DaimlerChrysler purchasing bill to fall
06 Oct 2006
DaimlerChrysler's bill for buying goods and services will decline this year despite high prices for raw materials, Thomas Sidlik, head, global procurement and supply (GP&S) told Reuters. He said that his organisation, GP&S, bought over 80 billion euros of goods and services every year, but this year would see cost reductions that will result in a net decrease of its total buy. This decision, he said, was based on a comparable volume and mix of sales.
Sidlik declined to be specific, but said purchasers were working with product engineers and researchers to find ways to offset the drag from high prices for such key items as steel, precious metals and plastics used to make vehicles. This involved using less of some materials, substituting others, re-engineering products and buying in large volumes where possible to get the best prices.
The world's fifth-biggest carmaker spent 85 billion euros (Rs 476,000 crore) on goods and services last year, down from 101.4 billion (567,840 crore) in 2004. It bought 3.4 million tons of steel from the US in 2005, about half of which it sold on to suppliers eager to lock in lower prices. DaimlerChrysler's steel contracts typically run from one to three years, so the company is not affected by short-term volatility in spot steel prices. He said he would look at steel futures contracts as a hedging tool should they become available, but he was not convinced how attractive they would be.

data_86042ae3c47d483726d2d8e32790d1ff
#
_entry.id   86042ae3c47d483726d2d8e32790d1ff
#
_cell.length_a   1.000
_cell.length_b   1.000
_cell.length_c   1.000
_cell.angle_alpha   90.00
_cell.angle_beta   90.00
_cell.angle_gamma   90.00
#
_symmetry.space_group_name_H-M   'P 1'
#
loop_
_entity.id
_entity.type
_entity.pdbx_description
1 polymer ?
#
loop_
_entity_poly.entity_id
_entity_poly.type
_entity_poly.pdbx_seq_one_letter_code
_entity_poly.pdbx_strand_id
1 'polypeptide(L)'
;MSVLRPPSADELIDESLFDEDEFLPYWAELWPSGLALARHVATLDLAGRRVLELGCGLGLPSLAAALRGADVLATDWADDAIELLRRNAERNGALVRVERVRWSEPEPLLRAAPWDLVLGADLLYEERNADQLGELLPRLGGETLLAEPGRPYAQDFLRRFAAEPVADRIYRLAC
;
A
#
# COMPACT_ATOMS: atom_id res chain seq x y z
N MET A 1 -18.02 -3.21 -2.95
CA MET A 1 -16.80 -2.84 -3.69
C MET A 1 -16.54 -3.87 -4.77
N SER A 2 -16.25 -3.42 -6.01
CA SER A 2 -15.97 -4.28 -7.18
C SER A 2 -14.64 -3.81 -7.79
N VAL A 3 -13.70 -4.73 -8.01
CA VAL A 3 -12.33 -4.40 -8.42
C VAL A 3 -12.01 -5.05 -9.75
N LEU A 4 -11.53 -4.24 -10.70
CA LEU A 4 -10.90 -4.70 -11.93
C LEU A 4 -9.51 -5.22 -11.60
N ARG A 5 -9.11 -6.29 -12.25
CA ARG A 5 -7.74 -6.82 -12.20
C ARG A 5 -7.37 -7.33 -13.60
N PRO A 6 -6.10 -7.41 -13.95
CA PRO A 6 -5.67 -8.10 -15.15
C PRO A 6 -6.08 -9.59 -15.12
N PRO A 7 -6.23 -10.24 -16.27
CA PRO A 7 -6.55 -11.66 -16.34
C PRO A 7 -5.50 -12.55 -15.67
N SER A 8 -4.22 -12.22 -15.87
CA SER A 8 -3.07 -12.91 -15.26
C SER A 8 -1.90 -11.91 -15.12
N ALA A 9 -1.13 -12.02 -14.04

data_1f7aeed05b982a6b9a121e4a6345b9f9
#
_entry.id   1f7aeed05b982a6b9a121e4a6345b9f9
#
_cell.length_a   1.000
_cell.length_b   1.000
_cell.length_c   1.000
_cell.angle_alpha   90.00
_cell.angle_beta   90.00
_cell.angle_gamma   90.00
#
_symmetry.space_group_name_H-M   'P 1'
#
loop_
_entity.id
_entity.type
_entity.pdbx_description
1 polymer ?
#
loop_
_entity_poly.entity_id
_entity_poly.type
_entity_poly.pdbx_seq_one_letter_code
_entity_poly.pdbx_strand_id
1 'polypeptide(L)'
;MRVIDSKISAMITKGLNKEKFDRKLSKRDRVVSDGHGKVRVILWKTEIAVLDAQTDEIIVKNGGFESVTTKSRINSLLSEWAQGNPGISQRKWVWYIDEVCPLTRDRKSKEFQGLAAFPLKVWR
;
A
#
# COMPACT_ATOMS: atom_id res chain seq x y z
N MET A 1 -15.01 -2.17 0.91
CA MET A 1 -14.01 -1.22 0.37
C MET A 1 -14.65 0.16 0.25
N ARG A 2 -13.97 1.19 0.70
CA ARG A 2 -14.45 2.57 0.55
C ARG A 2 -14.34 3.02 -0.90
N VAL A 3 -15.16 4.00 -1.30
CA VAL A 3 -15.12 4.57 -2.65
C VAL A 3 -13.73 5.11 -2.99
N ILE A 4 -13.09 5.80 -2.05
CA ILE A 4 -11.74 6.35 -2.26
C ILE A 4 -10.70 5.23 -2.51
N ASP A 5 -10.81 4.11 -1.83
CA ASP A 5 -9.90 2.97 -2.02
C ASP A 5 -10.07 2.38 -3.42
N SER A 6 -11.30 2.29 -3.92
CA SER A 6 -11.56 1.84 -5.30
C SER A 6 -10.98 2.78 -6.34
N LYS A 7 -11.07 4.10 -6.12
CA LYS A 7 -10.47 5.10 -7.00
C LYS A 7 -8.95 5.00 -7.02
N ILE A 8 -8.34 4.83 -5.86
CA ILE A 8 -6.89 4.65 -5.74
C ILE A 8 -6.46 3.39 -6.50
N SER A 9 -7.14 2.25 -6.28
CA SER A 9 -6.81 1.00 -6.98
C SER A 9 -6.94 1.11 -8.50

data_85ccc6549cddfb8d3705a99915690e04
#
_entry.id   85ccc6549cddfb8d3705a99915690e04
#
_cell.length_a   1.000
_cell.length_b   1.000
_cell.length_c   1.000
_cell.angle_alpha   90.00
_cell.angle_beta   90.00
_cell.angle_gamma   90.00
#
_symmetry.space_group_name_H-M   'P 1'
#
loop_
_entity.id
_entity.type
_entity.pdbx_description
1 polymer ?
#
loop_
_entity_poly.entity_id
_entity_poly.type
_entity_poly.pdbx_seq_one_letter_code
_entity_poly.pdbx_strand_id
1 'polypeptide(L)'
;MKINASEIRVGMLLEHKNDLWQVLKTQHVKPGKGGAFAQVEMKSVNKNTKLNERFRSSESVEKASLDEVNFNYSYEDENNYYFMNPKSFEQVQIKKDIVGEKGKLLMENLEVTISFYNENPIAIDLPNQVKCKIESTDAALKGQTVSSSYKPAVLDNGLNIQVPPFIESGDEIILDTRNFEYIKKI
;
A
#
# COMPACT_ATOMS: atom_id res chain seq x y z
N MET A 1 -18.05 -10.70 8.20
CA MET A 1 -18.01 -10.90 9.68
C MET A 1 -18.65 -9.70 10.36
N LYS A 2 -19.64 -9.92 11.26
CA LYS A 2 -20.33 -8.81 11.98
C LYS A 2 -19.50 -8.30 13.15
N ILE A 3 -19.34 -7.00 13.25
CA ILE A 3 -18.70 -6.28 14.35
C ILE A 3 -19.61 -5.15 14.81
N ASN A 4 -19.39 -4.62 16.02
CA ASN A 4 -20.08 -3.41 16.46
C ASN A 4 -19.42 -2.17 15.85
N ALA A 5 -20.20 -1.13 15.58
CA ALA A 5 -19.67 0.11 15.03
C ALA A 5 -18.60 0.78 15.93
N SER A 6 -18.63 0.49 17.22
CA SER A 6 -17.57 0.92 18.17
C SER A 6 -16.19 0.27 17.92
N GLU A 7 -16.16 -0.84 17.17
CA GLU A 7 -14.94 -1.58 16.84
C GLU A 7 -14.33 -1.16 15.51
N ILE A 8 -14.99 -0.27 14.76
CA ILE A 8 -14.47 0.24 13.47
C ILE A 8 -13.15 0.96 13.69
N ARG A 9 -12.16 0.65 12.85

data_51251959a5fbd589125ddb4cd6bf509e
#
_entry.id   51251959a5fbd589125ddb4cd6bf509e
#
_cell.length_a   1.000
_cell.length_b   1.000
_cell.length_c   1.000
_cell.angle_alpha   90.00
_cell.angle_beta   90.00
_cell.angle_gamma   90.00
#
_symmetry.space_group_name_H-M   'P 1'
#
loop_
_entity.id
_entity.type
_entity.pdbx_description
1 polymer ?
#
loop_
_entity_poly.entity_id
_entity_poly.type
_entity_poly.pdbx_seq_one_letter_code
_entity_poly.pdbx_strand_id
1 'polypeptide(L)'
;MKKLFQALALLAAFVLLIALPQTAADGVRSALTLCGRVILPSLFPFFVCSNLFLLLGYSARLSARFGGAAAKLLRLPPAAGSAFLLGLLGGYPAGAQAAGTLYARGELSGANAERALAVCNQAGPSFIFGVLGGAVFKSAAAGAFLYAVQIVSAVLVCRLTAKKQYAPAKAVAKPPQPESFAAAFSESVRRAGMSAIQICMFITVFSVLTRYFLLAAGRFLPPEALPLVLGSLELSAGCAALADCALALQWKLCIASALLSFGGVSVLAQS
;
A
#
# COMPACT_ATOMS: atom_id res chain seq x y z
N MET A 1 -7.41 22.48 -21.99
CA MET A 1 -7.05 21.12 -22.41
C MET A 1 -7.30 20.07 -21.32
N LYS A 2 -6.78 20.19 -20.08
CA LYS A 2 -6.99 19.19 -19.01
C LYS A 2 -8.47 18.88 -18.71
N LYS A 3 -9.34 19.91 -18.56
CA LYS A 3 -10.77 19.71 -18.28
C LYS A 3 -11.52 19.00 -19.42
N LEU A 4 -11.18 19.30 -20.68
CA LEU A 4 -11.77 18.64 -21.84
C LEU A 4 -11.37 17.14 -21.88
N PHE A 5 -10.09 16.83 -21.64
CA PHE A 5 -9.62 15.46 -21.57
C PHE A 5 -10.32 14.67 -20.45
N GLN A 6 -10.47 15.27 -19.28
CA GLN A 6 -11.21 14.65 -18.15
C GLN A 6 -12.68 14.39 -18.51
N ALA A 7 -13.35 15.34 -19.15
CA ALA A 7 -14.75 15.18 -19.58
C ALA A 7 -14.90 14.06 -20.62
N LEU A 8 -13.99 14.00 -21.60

Sidlik played down prospects for eliminating steel from carmaking in favour of other metals or plastics. He felt that, in general, steel was going to be the main commodity in the automobile, and it was a pretty efficient material even at higher prices. Still, DaimlerChrysler is looking at using more magnesium as its price gap over aluminium shrinks. This could cut vehicle weight and improve fuel consumption. Carmakers view fuel cells, which use the chemical interaction between hydrogen and oxygen to generate electricity and emit only water, as the best way to remove cars from the environmental equation.